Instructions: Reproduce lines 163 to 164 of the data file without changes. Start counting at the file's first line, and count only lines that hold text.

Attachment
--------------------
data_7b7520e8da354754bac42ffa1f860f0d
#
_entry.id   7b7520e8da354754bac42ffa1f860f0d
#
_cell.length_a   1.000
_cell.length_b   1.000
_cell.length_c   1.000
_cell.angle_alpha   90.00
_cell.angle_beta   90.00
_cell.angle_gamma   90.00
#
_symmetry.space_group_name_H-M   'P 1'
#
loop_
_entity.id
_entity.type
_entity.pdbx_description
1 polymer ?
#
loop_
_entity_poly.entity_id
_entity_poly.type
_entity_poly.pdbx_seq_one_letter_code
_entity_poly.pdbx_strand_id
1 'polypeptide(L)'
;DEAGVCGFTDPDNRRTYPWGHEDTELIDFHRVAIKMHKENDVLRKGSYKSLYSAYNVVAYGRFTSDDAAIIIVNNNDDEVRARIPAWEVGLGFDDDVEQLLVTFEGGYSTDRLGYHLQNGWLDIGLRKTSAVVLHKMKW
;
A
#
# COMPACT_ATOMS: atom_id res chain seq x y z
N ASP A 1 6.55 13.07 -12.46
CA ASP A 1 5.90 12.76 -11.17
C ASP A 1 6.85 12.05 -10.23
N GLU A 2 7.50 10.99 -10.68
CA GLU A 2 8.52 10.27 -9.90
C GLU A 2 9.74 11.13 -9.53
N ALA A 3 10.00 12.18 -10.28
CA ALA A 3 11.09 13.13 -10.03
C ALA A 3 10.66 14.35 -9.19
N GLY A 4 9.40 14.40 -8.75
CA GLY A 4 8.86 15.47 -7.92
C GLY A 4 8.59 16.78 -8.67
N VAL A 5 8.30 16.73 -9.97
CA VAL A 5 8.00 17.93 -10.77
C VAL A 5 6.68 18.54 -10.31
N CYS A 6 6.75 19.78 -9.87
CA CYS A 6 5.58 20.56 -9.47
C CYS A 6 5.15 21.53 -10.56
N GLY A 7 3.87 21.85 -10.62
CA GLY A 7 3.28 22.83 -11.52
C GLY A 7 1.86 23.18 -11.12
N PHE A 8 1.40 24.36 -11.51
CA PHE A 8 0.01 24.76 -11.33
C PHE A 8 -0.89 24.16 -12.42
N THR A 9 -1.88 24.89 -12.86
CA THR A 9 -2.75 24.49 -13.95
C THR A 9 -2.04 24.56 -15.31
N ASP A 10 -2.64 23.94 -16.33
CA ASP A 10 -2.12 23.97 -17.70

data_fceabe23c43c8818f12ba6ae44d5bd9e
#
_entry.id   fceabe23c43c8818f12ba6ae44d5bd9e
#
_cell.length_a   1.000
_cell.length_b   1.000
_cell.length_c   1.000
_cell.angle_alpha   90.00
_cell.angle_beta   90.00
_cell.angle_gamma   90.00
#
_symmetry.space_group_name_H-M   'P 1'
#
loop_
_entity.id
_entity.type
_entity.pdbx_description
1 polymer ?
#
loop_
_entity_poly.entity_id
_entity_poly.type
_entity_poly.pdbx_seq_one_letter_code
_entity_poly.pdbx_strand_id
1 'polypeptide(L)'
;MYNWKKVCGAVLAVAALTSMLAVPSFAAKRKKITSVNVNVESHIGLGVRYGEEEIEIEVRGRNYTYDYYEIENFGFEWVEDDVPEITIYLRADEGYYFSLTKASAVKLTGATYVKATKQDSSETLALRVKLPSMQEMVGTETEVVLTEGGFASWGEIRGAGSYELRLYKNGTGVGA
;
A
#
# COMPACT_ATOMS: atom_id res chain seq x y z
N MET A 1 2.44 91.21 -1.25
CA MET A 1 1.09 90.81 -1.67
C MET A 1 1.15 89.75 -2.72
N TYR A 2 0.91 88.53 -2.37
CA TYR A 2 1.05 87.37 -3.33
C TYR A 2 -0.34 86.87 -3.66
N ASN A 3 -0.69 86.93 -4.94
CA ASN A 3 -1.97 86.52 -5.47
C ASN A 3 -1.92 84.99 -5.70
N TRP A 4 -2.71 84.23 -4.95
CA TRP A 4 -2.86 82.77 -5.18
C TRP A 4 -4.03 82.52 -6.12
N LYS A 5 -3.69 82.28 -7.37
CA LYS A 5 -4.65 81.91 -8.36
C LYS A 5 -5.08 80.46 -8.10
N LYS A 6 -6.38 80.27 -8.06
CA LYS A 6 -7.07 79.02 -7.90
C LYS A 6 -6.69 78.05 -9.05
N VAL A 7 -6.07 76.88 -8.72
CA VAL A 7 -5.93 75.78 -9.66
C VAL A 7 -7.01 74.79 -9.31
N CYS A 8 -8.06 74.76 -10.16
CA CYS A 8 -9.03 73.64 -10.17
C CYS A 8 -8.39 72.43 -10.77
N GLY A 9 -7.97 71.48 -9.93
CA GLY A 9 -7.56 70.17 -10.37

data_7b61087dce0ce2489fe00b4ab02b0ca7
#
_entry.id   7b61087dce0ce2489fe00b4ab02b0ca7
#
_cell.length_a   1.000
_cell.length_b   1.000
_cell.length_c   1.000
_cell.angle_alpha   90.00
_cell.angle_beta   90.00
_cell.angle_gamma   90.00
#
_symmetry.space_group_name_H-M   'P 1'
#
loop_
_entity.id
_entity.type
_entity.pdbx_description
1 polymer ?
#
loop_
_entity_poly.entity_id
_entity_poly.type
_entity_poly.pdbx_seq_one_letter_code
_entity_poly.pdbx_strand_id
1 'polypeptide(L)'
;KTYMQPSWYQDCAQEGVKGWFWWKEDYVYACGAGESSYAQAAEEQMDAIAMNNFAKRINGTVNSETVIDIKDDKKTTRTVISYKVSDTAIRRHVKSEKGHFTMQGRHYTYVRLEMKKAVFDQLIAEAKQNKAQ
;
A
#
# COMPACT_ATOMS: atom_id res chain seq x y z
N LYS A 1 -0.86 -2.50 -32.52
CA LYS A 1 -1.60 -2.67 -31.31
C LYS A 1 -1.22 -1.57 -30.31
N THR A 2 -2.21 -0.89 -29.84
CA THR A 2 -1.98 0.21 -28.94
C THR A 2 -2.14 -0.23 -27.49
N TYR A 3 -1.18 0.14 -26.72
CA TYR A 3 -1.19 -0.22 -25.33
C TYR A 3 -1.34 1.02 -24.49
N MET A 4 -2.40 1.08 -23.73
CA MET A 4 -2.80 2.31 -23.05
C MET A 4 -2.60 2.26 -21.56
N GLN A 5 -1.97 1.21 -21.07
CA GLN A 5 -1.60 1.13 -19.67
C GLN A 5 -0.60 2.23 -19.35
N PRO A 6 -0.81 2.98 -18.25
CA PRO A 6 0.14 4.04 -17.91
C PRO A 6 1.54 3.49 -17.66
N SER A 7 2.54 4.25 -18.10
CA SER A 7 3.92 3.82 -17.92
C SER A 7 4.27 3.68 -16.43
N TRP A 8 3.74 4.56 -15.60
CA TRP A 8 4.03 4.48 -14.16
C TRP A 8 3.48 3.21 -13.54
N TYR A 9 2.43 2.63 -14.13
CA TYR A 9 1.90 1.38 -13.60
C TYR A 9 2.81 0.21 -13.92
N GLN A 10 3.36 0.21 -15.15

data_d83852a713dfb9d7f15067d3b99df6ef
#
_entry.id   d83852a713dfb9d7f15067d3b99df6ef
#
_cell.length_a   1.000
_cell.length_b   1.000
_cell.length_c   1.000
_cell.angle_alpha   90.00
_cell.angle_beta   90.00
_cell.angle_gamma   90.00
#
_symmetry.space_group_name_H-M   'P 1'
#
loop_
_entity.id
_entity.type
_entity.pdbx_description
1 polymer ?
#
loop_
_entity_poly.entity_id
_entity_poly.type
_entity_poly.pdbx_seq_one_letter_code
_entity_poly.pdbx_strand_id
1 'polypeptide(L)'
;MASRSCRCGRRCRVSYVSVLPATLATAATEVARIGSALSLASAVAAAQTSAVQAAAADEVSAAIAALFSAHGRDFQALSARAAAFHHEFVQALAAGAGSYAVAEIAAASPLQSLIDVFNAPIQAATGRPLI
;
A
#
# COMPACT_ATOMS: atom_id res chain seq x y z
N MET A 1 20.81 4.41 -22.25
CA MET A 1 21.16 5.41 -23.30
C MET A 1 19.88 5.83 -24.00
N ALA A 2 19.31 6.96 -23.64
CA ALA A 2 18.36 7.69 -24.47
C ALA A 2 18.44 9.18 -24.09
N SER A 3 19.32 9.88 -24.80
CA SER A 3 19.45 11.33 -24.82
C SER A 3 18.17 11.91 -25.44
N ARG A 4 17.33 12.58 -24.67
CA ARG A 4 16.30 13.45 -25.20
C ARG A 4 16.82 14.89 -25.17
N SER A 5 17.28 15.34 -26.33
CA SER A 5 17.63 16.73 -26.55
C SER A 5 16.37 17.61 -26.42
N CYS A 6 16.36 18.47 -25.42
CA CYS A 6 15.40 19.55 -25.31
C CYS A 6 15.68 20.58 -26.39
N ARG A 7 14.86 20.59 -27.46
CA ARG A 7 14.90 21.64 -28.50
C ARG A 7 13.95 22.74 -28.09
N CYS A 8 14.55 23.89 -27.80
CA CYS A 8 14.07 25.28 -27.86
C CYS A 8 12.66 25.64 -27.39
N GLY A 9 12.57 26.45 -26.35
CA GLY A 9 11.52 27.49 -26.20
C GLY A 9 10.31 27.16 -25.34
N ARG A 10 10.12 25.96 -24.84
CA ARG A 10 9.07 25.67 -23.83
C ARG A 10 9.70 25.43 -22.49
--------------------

C PRO A 6 1.54 3.49 -17.66
N SER A 7 2.54 4.25 -18.10